They find Spock, but where did the others go? I’m not sure why the females of the planet didn’t try to locate them using their machine earlier, but whatever, they are found and saved. Everyone is now back on the Enterprise, and they use the transporter to reprogram the men back to their younger selves. They agree to find a suitable planet for the women so they may age and live out their days.
The only thing I don’t like about this episode is that Spock had to tell them all what to do, but this episode is a step in the right direction in terms of utilizing the whole crew and also highlighting the awesomeness of the women crew members. Uhura has a breakout moment and shows she excels at all forms of communications and problem solving. Chapel goes along with the flow, but she’s generally good at following orders anyway. The all-female rescue team made my heart happy and had that same feeling as the all-female Avenger team in Endgame. This will make my third perfect 10 episode, because Spock is going to be a know-it-all no matter what and I’ve accepted that. 10 what, you may ask… I’ll leave the units up to you.
“More Tribbles, More Troubles” looks like we’re heading back to Sherman’s planet but the Klingons are in pursuit of the pilot of a smaller ship. The Kilngons do something to damage the weapons of the Enterprise via a new-to-us weapon. Oh, but the Tribble man is back! Apparently these Tribbles don’t reproduce, they just get fat. Scotty is being a bit dramatic about all of the things that are happening around the ship, but the ship is his love and he doesn’t like it when things don’t go just right. While the ship is being attacked, the grain gets knocked over and the Tribbles begin to eat. They get so large, that the Enterprise beams them onto the Klingon ship in order to disable it. The Klingons really just wanted the “predator” they were building to combat the Tribbles, so Kirk beams it back so they can be on their way. McCoy figures out that it’s not a really fat Tribble, but a colony, so he start breaking them down and Kirk once again winds up under a pile of Tribbles.
This was a ridiculously cute episode. It was essentially the same plot of the previous Tribble episode, without all of the espionage, and ended in the same adorable and funny way. I want to give this a 10, but it wasn’t really anything new, so I give it 9 planets (including Pluto) instead.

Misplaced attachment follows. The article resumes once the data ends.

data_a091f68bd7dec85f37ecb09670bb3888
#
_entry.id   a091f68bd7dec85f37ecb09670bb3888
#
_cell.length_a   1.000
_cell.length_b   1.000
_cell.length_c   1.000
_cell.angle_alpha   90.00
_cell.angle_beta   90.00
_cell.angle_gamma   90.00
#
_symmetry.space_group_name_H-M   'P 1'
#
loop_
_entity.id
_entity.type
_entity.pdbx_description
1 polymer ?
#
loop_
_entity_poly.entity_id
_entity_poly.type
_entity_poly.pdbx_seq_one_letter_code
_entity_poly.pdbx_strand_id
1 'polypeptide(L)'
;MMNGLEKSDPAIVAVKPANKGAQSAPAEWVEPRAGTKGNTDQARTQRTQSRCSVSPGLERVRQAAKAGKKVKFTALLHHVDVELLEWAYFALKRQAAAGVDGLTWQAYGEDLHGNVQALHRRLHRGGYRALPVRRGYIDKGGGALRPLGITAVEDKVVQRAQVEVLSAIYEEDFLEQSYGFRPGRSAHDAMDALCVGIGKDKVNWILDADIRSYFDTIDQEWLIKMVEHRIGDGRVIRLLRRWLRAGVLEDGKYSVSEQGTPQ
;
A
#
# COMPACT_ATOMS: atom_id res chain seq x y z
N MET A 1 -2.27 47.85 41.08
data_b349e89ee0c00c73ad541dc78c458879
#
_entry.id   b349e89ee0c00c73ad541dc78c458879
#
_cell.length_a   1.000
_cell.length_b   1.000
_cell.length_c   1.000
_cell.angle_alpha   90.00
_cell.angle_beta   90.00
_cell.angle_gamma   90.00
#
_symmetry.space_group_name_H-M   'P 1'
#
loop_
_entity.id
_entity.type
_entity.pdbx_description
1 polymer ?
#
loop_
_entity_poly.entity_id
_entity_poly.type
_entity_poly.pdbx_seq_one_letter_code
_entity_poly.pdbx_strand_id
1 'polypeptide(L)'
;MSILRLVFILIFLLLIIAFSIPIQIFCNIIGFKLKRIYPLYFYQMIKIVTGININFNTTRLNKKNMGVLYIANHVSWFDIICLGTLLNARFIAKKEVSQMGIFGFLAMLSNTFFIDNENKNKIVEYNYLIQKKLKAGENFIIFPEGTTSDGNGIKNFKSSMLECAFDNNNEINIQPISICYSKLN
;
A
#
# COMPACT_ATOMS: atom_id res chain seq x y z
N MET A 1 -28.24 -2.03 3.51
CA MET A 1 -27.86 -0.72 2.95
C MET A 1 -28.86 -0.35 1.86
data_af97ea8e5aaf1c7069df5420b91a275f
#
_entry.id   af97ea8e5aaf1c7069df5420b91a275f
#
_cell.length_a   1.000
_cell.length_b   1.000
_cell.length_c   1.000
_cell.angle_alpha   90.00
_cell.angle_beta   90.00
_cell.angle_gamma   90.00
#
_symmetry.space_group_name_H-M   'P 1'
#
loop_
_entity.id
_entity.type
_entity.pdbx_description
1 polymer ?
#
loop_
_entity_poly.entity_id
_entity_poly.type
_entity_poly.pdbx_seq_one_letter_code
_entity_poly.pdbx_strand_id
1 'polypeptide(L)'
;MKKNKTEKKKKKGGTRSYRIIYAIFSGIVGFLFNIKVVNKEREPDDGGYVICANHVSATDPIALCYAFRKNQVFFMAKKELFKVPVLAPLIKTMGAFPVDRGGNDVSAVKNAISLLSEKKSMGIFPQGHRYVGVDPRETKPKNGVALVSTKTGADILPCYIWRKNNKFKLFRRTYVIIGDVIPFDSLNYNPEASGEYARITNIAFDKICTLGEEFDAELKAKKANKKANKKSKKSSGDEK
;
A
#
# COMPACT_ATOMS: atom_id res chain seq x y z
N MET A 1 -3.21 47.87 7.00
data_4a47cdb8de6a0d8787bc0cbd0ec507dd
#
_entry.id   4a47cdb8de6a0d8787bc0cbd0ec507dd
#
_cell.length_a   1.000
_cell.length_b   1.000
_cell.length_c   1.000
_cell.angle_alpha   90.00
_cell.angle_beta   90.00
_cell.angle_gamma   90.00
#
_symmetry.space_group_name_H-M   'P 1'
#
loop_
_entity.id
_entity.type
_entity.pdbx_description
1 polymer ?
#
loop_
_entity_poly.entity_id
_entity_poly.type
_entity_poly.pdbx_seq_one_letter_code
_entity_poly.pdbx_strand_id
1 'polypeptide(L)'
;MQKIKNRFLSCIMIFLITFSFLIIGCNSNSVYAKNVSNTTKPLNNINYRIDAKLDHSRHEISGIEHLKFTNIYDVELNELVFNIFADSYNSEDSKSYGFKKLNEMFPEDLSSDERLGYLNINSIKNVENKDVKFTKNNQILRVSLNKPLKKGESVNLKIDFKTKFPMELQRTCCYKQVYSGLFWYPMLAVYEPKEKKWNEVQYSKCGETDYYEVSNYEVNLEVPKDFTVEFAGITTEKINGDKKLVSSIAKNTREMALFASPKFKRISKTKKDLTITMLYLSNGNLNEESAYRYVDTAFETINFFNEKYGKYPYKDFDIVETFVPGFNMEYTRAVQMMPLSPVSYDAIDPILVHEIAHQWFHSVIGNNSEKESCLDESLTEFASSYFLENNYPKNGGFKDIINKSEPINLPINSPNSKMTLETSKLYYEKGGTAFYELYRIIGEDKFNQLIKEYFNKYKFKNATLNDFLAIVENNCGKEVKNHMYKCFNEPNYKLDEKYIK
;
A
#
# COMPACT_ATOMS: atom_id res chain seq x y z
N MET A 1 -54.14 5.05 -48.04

“The Survivor” has a man named Carter Winston found after 5 years, ummm who is he? Apparently he is a benevolent rich guy and his fiancee is aboard the Enterprise, convenient. Their reunion is strange and he doesn’t even seem to care about her. Turns out he’s really an alien who can shape-shift and then turns into Kirk. As Kirk, he has the ship head toward the Romulan neutral zone. Now the alien takes over McCoy, just as Kirk and Spock enter. Kirk figures out what is going on – why do Spock and McCoy not notice that there are now 3 tables in the room?! Apparently the Romulans were being sneaky and sent a spy in the form of this particular alien. However, the alien took on more of Winston’s personality when he had taken care of him, so the saves the Enterprise.
I thought it was fishy (no pun intended, I mean he does look like an octopus) that they happen to come across a missing man, alive, after 5 year and his fiancee just happened to be a crew member. It wasn’t until they started toward Romulan space that I realized it was likely espionage. The explanation for why the alien acted as he did seemed plausible, and when you’re trying to get a story done in less than 30 minutes, I can buy it. I also liked, no matter how cheesy, that the fiancee decided to give the alien a chance. It really showed a lot of social progress on behalf of the Trek writers, I mean mixing the species… whoa! I think this episode deserves 7 and three quarter really ripe cantaloupe melons, with a side prosciutto.